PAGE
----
Non Commissioned Officers of the Schutztruppe,
Marine Infantry, East Asian Troops and units serving in the Middle East had the same ranks as the
Imperial German army back home.
that the German word "Unteroffizier" (literally of a
rank under an officer) refers both specifically to
the rank of a corporal and also as a general term for NCOs between the
rank of corporal and sergeant-major.
Imperial Army and Schutztruppe NCO Ranks
were five basic ranks of NCO in the Imperial Army and Schutztruppe.
These and the private soldiers were
divided into three categories: private ranks, junior NCOs and senior
NCOs. Their German titles and rough British translations/equivalents were:
These were the privates and first class privates ("Gefreiter"). Privates' titles depended on the unit they served in.
A private mounted infantryman of
the German South West African Schutztruppe was known as a "Reiter". There were no German private soldiers in the East African or Cameroon
Schutztruppe before the First World War, nor in the Polizeitruppe. An
askari of the German East African Schutztruppe was of course called an "Askari",
while an East African police askari was called a "Polizei-Askari". An
soldier of the Cameroon Schutztruppe was called simply a "Soldat" or "Farbige-Soldat". A locally recruited policeman from Cameroon, Togo, New Guinea, or Samoa
was called a "Polizei-Soldat", while one in Tsingtao was called a "Gendarm". A marine in the Seebataillone was called a "See-Soldat". In the East Asian Army private soldiers were known by their arm of
service as in the home army. An infantryman was a "Musketier", a light
infantryman was a "Jäger" and a cavalryman was a "Reiter" as in the
South West African Schutztruppe. An artilleryman was an "Artillerist"
and a pioneer was a "Pionier". The same system was used for German units
on Ottoman fronts during the First World War. Reservists called up in the colonies during the Fist World War had the title
"Reservist", "Landwehrmannn" or "Landsturmann" depending on their band of
service. When reservists held NCO titles they were known by their NCO title and
reserve status such as "Sergeant der Landwehr".
The private first class ("Gefreiter") was
not technically counted as a true NCO though he did out rank the ordinary
private soldier. This rank was not in use among the German personnel of the East
African and Cameroon Schutztruppe.
Both the privates and privates first
bayonets with bayonet knots ("Troddel") in company colours (see
Bayonet Knots). Cavalry
and mounted artillery other ranks such as those in East Asia and Palestine carried a sword and
sword knot ("Faustriemen"). African and other locally recruited
soldiers did not wear bayonet knots.
Junior NCOs- Unteroffiziere ohne Portepee
These were the junior NCOs, holding the ranks of corporal and sergeant ("Unteroffizier" and "Sergeant").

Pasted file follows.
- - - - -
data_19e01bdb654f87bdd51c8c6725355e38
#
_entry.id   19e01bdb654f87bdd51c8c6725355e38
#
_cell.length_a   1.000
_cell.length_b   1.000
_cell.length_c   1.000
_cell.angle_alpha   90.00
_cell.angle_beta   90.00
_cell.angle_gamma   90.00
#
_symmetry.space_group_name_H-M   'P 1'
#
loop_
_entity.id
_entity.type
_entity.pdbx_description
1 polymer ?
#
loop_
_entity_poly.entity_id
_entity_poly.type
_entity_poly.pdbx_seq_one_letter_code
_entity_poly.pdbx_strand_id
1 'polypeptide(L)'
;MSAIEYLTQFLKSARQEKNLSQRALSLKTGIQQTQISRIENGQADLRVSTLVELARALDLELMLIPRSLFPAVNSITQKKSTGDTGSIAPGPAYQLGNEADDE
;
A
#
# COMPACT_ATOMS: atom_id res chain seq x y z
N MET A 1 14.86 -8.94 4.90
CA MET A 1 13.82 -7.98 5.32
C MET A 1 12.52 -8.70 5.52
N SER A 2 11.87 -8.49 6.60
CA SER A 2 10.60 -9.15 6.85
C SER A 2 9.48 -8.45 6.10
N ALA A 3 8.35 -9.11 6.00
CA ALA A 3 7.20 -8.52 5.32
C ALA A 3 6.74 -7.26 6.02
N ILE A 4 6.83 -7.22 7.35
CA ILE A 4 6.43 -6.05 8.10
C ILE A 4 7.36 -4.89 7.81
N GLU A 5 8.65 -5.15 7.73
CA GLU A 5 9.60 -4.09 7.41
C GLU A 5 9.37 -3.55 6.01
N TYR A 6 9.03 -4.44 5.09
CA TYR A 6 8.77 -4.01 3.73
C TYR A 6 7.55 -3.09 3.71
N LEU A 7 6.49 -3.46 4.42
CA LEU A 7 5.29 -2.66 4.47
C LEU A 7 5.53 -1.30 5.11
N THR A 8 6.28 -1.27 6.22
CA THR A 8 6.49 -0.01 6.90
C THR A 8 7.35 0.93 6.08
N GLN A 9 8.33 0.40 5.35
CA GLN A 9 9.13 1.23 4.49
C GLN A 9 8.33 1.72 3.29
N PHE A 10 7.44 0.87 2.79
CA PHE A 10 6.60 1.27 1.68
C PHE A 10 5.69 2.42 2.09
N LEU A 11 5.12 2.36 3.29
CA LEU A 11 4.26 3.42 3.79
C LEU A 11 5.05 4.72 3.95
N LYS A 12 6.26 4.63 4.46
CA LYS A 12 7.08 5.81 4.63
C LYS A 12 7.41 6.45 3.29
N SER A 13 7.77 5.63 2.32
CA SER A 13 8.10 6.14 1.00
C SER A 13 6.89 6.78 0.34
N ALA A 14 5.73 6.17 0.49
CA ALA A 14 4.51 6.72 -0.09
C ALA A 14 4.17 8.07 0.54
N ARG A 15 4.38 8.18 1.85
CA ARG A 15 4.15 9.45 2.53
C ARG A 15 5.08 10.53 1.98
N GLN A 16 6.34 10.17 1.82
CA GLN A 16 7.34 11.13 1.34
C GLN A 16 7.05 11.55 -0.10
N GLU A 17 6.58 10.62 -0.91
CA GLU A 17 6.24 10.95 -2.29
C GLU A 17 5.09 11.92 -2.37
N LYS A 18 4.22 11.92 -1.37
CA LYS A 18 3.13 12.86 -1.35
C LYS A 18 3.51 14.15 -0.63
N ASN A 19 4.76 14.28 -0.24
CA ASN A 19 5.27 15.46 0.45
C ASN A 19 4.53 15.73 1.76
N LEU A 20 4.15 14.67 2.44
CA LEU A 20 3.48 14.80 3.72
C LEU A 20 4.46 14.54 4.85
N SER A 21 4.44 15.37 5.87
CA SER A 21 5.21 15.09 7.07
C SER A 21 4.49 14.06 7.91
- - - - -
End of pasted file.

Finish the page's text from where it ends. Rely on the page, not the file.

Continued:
Junior NCOs in
the Schutztruppe, Marine Infantry and East Asian Occupation Brigade
carried bayonets but wore
their Troddel knots in imperial colours rather than company colours. Those in the Imperial army back
home (and those in the East Asian Expeditionary Corps) wore Troddel knots in
Cavalry and mounted artillery junior NCOs such as
those in East Asia and Palestine carried a sword and Faustriemen sword knot in
Senior NCOs- Unteroffiziere mit Portepee
These were the senior NCOs, Senior Sergeant or literally Vice Sergeant Major ("Vize-Feldwebel")
and full Sergeant Major ("Feldwebel"). In cavalry units the ranks were
titled "Vize-Wachtmeister" and "Wachtmeister" respectively.
These ranks carried the sword on parade
and with it a sword knot ("Portepee") in Imperial colours (state colours
for the Imperial Army in Germany). This sword knot was worn on a bayonet
on campaign. For this reason the senior NCOs were known as "Unteroffiziere mit Portepee"
(NCO's with sword knots) as opposed to the junior NCOs "Unteroffiziere ohne Portepee"
(NCOs without sword knots).
There was no difference in that rank
insignia on the home uniform from Sergeant to Vize-Feldwebel. The only
clue being the addition of a Portepee rather than a Troddel.
In the cavalry
and mounted artillery the rank of Feldwebel was known as
Wachtmeister, while that of Vize-Feldewebel was correspondingly
known as Vize-Wachtmeister.
As well as the sword, German Senior NCOs
were entitled to wear some items of officer's uniforms such as metallic
embossed cockades and the officers lace belt on parade. Their uniforms
were often privately purchased and of higher quality.
NCO Ranks in Wartime Officer Positions
During the First World War a shortage of
officers led to NCOs being given officer duties. These men received two
new titles, "Feldwebelleutnant" and "Offizierstellvertreter" (Deputy
Officer). These ranks were not awarded in the colonies but some
NCO/Officers may have served on Ottoman Fronts, Macedonia and in Georgia.
The ranks would also have been used by the Marine Infantry on the Western Front.
As well as the bayonet knot to
distinguish weather the holder was of private rank, junior NCO or senior
displayed their rank insignia in two different ways on different
Collar Buttons and Cuff Lace
On the grey Home Uniforms rank was displayed by a series of
buttons and lace bars on the collar and cuffs. This was the same system
as used by the regular imperial army on their peacetime dark blue and
wartime field grey uniforms.
Chevrons on the Sleeve
On the tropical white and khaki uniforms
Schutztruppe NCOs displayed their rank in the form of chevrons on the
upper left arm. This was a similar system as used by the regular
imperial army on the Litewka uniforms.